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Tobacco hornworm

By: Garden Gate staff
These 3- to 5-in.-long giants of the caterpillar world have a large harmless spike, or horn, on their tails.

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Tobacco hornworm Manduca sexta

IDENTIFICATION — These 3- to 5-in.-long giants of the caterpillar world have a large harmless spike, or horn, on their tails. Their green color blends into the foliage of tomato and tobacco plants, some of their favorite foods. They will also attack plants in the nightshade family, such as datura, petunia and nicotiana.

DAMAGE — In early to midsummer, caterpillars can quickly strip a plant of foliage and may sometimes even chew on green tomatoes.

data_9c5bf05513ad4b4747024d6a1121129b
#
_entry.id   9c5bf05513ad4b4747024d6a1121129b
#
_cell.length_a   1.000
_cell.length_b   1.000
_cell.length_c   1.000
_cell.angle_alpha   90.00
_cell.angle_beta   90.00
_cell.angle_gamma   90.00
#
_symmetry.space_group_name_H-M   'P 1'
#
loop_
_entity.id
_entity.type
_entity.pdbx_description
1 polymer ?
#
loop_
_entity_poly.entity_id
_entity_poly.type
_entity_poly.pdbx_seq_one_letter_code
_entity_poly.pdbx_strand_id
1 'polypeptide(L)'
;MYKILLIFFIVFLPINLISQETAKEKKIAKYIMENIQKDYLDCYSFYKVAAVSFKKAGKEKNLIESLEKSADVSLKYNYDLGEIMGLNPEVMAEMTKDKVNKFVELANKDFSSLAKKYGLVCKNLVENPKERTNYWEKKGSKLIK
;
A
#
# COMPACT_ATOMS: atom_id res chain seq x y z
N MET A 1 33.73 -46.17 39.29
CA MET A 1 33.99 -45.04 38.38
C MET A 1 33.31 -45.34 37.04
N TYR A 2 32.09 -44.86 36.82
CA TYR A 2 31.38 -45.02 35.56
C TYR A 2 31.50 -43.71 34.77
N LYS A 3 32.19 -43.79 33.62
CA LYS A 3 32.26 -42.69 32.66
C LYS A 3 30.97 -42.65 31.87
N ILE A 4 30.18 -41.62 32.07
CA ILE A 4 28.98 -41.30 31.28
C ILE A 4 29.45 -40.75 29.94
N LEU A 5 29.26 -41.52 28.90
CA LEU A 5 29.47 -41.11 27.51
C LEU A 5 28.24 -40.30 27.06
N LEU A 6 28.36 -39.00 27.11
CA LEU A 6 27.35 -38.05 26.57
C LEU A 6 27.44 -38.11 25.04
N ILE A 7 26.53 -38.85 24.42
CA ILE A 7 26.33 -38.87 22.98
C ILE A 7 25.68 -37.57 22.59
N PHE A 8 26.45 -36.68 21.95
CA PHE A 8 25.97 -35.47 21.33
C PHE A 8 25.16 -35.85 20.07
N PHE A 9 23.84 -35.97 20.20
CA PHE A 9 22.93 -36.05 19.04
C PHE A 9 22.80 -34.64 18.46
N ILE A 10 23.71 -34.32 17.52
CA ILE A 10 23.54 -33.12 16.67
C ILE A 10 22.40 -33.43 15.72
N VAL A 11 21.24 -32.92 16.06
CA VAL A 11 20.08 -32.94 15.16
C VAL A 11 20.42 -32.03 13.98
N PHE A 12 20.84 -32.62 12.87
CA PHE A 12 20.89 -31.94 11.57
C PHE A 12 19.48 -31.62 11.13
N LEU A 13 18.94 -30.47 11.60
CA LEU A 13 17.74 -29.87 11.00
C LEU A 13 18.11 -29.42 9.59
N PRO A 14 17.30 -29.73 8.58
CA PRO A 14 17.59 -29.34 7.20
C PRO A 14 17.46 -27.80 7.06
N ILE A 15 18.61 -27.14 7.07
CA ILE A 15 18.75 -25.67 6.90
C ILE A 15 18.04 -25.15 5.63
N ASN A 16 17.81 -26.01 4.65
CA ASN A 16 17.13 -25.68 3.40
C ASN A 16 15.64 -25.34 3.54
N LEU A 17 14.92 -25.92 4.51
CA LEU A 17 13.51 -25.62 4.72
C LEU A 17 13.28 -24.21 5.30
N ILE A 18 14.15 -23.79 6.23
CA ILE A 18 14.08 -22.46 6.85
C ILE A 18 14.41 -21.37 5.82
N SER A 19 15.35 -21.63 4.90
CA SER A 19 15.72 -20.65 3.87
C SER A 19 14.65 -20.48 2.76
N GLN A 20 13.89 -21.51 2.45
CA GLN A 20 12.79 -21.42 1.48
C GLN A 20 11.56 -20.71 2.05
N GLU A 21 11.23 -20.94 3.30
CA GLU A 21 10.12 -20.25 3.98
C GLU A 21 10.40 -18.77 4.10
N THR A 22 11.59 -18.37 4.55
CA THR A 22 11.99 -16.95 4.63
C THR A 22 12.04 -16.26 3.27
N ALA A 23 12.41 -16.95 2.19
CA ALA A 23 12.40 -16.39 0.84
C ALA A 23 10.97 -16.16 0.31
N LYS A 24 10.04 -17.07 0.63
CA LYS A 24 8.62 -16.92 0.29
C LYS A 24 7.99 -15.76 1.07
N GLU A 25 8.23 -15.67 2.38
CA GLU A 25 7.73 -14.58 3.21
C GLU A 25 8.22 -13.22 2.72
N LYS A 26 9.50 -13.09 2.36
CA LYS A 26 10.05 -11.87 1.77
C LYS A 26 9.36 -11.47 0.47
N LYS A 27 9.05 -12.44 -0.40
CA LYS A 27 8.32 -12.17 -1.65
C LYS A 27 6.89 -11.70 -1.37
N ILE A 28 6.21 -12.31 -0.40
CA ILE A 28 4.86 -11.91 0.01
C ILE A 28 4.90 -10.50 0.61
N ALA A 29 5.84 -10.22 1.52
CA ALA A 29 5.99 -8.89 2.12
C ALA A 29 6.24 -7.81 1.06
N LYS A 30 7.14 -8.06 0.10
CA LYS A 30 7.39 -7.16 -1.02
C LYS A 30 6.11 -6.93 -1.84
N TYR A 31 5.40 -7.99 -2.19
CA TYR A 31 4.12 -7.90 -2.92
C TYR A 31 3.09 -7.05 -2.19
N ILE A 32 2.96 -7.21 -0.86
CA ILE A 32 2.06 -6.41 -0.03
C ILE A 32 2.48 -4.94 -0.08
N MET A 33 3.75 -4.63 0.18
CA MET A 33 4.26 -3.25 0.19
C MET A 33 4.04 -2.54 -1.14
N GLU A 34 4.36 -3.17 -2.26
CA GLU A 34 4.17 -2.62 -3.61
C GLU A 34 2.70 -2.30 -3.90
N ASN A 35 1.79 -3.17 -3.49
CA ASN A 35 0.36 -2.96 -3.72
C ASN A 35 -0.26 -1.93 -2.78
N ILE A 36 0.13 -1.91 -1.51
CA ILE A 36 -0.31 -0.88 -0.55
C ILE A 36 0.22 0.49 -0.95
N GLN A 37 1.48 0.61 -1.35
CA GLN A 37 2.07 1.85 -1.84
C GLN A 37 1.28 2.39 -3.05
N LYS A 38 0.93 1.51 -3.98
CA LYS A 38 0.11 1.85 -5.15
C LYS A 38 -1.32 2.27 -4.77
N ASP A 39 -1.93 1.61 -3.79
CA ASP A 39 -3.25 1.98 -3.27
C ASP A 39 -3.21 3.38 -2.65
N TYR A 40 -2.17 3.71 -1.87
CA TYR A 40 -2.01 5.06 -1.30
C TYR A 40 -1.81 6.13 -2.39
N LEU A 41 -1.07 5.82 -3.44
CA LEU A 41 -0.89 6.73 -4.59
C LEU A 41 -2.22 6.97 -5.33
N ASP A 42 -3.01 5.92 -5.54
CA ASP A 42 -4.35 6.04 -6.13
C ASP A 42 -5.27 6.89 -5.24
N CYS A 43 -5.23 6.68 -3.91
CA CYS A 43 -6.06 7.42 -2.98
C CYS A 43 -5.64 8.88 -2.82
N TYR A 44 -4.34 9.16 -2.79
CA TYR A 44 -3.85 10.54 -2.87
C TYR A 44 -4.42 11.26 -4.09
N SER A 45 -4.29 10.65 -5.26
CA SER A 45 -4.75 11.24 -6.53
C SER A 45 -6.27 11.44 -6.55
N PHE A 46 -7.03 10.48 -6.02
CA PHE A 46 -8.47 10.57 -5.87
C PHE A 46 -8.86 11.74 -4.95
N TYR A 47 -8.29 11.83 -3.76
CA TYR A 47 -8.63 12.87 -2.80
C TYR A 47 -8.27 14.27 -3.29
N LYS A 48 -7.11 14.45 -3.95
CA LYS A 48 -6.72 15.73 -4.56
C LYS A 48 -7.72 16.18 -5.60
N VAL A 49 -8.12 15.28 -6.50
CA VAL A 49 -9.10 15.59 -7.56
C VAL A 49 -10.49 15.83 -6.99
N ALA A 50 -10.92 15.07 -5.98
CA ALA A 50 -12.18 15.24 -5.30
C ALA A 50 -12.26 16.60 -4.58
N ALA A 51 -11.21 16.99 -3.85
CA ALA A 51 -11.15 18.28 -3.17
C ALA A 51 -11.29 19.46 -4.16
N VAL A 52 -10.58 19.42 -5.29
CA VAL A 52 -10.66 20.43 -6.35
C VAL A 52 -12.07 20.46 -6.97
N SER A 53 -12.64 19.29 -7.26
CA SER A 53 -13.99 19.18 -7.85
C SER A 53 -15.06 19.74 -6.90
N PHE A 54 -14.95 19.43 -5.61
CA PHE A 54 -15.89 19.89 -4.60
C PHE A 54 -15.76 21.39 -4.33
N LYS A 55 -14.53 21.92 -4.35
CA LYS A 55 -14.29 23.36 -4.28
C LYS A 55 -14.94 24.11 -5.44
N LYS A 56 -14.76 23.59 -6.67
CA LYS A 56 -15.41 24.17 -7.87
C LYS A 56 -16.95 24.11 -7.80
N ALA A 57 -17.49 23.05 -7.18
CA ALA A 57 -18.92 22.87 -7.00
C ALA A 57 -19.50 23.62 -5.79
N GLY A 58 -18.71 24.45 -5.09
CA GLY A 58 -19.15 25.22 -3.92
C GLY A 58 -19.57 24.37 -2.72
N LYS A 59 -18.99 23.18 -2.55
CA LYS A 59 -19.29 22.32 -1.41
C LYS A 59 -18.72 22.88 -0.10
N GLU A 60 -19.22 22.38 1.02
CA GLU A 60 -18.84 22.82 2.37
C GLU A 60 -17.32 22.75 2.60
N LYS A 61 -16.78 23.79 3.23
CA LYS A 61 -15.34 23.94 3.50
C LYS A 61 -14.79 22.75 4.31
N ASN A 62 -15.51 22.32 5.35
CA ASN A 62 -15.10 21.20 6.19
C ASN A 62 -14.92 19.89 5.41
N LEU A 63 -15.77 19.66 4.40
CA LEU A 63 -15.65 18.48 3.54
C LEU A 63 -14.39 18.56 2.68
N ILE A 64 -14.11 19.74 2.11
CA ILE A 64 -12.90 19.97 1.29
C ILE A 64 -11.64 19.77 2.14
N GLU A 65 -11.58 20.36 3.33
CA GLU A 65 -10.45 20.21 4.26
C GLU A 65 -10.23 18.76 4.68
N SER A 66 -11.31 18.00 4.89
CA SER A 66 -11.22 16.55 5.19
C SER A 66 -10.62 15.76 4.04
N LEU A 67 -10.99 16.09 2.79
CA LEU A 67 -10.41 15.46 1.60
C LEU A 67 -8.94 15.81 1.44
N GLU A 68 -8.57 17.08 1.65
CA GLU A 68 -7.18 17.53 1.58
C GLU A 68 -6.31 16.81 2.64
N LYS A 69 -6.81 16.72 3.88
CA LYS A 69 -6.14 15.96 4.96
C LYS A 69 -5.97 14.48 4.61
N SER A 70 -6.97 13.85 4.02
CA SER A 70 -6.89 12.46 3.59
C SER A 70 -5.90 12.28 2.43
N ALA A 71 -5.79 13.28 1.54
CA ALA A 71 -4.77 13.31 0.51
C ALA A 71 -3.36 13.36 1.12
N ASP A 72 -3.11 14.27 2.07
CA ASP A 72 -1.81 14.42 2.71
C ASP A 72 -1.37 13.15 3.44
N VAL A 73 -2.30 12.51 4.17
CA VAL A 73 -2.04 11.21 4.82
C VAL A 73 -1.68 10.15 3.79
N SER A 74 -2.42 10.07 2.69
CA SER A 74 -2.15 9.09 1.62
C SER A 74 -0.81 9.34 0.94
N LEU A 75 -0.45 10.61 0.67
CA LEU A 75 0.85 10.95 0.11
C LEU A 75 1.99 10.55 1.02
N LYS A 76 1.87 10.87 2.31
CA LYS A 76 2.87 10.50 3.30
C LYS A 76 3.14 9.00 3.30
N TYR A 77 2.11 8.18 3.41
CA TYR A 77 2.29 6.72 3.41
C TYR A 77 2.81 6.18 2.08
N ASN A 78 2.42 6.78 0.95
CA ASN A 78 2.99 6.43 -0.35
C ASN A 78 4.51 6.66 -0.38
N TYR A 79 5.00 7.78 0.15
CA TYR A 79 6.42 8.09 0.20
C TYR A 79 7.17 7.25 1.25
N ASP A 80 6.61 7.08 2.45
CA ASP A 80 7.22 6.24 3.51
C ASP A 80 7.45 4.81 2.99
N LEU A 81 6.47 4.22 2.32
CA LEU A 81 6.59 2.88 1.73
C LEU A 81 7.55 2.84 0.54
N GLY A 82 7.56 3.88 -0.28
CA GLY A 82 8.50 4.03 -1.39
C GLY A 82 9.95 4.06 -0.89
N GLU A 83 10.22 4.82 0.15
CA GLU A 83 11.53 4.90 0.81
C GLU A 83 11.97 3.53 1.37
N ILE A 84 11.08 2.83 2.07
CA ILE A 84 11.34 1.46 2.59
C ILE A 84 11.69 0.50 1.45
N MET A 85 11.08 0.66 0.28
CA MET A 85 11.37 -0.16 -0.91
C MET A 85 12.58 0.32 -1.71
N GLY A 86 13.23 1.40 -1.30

CONTROL — If there are just a few caterpillars on your plants, handpick them. If numbers are larger, spray Bt on affected leaves only. Thuricide, which contains the kurstaki strain of Bacillus thuringiensis, works well on tobacco hornworm and is safe to spray right up to harvest, but be sure to wash fruit well before eating. Or grow alyssum, dill or Shasta daisy to attract braconid wasps, which lay dozens of eggs within each larva, parasitizing and killing it.

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